Mimic (1997)

D: Guillermo del Toro
S: Mira Sorvino, Jeremy Northam, Charles S. Dutton

Atmospheric but poorly scripted horror film from the director of the cult hit Cronos. Genetically altered insects rage out of control in the New York subway system. Scientist Mira Sorvino and an assortment of other stock types attempt to solve the problem.

While the film benefits from wonderful production design by David Cronenberg regular Carol Spier and crisp photography by Dan Lausten, del Toro's prowling, portentous style only works to a point. The individual scenes are handled well and there are momentary inspirations which make it interesting from a purely cinematic point of view. But cinema is also about the use (and abuse) of dialogue, and a few well timed and well chosen words would have served this film well (Aliens being an obvious template).

The scenario, developed and co-written by a small committee which at one point allegedly featured John Sayles (Remember his seminal Jaws spoofs Alligator and Piranha?), is low on exposition, high on suspenseful confrontations. When exposition does come, it is either too little or too late and does not add to the build up of expectation. Lacking a strong context to the action, or even a real sense of the creatures' motivations (we get some vague references to 'territory' and 'nesting', but the film does not proceed with mounting tension into the heart of the problem, it merely suddenly arrives at a crisis point after a long build up split into three or four separate sub stories), there is simply no depth and barely even enough superficial detail to sustain interest.

The bug movie has a long history, evolving from Them! to Phase IV to the likes of Starship Troopers. Man confronts his most terrifying opponent, the species most likely to endure in the event of our extinction. The organisation, relentlessness and brutal simplicity of the insect kingdom inevitably poses threats to the melee set off by a potpourri of human characters who populate the films and whose responses vary with the vagaries of their personalities.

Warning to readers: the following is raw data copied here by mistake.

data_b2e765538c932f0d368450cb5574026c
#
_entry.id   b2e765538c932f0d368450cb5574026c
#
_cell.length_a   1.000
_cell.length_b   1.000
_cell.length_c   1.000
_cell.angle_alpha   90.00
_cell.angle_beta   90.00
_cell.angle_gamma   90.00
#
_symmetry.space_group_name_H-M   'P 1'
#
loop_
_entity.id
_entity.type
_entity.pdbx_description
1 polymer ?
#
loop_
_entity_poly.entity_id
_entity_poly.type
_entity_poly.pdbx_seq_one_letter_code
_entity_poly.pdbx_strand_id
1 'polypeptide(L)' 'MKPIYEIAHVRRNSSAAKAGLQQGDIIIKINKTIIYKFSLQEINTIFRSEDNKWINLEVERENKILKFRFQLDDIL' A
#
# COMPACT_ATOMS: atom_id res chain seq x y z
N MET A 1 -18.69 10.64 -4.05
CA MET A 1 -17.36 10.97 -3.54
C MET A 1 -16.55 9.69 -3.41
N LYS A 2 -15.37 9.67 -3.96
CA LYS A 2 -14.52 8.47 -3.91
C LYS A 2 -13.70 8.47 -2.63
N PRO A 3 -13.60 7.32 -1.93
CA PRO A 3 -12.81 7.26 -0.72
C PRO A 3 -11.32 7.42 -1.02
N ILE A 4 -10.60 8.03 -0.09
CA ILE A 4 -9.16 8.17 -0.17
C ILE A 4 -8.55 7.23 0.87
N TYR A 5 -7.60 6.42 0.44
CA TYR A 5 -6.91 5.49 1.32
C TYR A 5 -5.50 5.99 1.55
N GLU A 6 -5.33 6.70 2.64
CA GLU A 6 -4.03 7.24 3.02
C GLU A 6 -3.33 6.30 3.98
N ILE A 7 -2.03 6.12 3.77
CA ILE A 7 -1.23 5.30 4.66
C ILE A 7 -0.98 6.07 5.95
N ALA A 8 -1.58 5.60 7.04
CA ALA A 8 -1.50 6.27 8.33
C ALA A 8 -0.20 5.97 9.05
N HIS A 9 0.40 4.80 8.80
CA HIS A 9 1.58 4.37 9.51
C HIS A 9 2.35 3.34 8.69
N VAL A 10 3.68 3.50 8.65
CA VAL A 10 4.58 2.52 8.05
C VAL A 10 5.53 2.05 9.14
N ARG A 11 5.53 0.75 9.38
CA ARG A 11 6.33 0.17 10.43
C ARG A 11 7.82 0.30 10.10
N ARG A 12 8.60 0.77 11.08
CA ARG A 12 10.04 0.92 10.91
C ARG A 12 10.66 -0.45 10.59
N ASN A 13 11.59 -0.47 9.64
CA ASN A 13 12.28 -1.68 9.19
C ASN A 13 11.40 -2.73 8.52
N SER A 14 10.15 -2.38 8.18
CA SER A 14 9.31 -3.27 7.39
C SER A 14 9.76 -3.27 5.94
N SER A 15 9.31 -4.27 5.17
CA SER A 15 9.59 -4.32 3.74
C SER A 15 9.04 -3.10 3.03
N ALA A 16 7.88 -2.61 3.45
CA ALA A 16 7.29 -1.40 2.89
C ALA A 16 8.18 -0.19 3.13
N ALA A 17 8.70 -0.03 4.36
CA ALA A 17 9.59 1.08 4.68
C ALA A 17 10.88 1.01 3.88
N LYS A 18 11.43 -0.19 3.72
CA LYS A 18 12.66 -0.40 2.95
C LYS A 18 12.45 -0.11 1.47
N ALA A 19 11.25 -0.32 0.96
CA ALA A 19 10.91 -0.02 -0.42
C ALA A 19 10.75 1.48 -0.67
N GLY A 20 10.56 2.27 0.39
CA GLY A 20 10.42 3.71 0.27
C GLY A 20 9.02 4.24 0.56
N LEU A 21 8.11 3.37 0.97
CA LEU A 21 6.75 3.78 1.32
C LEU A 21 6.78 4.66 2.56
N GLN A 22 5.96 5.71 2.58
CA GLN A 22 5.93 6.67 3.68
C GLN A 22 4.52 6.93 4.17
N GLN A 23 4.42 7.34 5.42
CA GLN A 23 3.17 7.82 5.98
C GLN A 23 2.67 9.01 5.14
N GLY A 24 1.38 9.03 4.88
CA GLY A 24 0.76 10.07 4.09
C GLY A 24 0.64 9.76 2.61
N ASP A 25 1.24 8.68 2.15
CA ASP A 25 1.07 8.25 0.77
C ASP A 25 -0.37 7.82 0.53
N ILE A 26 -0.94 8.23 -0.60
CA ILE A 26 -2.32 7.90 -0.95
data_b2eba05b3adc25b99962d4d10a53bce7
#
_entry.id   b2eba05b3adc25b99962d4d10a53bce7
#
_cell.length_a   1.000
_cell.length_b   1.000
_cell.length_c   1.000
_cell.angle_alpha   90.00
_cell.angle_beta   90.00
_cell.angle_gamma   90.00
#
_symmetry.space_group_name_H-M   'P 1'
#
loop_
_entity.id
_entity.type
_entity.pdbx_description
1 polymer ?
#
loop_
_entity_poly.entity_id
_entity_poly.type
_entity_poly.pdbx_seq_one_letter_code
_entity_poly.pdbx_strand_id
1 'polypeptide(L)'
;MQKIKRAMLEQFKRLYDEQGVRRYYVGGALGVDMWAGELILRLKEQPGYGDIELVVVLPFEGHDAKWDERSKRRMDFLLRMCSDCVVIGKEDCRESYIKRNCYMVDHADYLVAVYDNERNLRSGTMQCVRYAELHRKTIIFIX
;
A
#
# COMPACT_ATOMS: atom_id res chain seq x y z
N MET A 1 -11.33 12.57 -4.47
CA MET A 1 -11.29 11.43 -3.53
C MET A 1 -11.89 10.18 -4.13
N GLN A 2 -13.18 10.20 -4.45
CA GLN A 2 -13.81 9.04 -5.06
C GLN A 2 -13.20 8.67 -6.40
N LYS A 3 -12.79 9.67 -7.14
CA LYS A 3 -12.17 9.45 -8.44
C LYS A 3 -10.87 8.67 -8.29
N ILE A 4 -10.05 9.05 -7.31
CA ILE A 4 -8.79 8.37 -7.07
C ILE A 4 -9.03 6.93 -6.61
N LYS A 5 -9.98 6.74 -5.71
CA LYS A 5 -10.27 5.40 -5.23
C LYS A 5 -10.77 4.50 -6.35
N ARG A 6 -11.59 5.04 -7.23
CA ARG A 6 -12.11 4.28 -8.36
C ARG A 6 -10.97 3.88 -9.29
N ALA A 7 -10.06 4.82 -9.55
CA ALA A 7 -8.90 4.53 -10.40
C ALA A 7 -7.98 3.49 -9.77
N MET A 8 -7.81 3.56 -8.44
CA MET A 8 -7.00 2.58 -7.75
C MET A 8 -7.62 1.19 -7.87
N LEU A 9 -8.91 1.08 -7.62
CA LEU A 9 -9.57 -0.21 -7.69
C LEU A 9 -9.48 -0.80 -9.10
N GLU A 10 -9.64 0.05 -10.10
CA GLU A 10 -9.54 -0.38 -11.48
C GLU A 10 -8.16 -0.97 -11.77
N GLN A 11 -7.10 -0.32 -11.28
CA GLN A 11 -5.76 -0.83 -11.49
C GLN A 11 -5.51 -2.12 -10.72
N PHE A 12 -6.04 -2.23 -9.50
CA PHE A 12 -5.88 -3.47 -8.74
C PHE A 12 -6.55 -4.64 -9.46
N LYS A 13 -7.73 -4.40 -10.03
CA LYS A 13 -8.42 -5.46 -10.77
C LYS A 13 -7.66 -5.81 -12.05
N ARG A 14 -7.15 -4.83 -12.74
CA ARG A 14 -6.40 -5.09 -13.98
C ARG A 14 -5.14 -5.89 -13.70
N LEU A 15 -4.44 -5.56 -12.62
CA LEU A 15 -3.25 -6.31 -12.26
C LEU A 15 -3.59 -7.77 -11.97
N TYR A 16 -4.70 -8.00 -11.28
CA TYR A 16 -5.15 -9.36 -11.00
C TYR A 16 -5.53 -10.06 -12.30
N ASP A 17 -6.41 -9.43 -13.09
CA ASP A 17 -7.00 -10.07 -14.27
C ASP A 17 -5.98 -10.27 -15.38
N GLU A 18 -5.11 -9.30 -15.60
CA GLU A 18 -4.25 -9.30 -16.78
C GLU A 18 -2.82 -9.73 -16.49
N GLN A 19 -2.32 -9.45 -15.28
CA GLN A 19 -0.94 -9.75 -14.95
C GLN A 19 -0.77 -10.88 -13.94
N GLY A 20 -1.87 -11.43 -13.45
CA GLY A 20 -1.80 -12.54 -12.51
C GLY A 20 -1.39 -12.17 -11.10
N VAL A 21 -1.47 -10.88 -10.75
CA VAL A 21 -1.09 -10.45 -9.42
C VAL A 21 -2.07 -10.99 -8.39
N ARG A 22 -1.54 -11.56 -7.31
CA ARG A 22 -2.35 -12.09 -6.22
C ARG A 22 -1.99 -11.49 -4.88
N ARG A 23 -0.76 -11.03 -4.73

Unfortunately, the window dressing of genetics, a generally non-hysterical female scientist and a token idiot savant (an 8 year old boy with uncanny powers of mimicry) can't disguise the fact that this story has spun itself out on a metaphoric level long before the action gets frenetic. Surrealistic touches such as the inclusion of religious symbolism and the overall organising principles of reproduction and mimicry remain frustratingly indented, and while the film does not foreground pointless gore and violence (though there is plenty of both) in its stead, it fails to realise its potential and is an unsatisfying experience.

The film is full of possibilities, but none are developed and worked through. Tantalising alleyways of plot are left unexplored, including the exact reason for the rooftop chase with which the main action begins, the fate of the 'yellow fever' victims in the insect-infested church, the communication between the young boy and the creatures via his playing spoons in exact rhythm with their own insectoid clicking, veteran scientist F. Murray Abraham's fleeting references to Frankenstein, etc. Thematic teasers such as Sorvino's attempts to become pregnant, the disease which affects only children, the omnipresence of crucifixes and the necessity for a combined human response to an alien threat remain for the viewer to decide upon their relative significance. The film merely proceeds from suspense scene to suspense scene with the bare bones of a story between them, leaving such things as fleeting shadows at the edge of imagination. While, again, each of these scenes is handled well, there is a sense that a much richer film was not far beneath the surface, if only it could have been brought out.

Unfortunately, many will simply find the film boring and cliched, which is unfair to its makers given the level of craft which is sometimes evident. But like the earlier Species, it finally collapses under the weight of its failure to resolve its narrative and thematic threads in other than the most formulaic fashion. The result is not without worth for the attuned, but on the whole a disappointment.

Review by Harvey O'Brien copyright 1998.